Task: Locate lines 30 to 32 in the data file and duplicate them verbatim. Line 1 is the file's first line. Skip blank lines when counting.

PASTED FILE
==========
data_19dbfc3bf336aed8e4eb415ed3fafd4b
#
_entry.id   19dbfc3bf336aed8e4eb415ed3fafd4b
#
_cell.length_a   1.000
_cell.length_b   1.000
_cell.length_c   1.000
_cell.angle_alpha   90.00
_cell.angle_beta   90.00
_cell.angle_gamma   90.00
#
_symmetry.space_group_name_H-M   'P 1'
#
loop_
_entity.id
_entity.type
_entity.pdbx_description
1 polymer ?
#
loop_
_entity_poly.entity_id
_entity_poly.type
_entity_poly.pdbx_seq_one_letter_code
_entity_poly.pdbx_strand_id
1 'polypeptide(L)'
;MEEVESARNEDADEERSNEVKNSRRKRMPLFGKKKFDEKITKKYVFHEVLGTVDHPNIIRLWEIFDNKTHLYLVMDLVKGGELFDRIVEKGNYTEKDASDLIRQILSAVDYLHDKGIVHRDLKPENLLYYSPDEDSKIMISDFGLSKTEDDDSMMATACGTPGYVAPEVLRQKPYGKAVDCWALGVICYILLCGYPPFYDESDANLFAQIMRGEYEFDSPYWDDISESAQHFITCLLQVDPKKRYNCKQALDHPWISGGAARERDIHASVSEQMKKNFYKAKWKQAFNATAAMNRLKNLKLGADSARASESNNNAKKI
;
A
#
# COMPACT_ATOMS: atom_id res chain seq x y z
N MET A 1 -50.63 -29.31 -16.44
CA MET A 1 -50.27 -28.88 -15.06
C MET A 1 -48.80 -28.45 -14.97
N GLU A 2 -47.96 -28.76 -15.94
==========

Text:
# COMPACT_ATOMS: atom_id res chain seq x y z
N MET A 1 -50.63 -29.31 -16.44
CA MET A 1 -50.27 -28.88 -15.06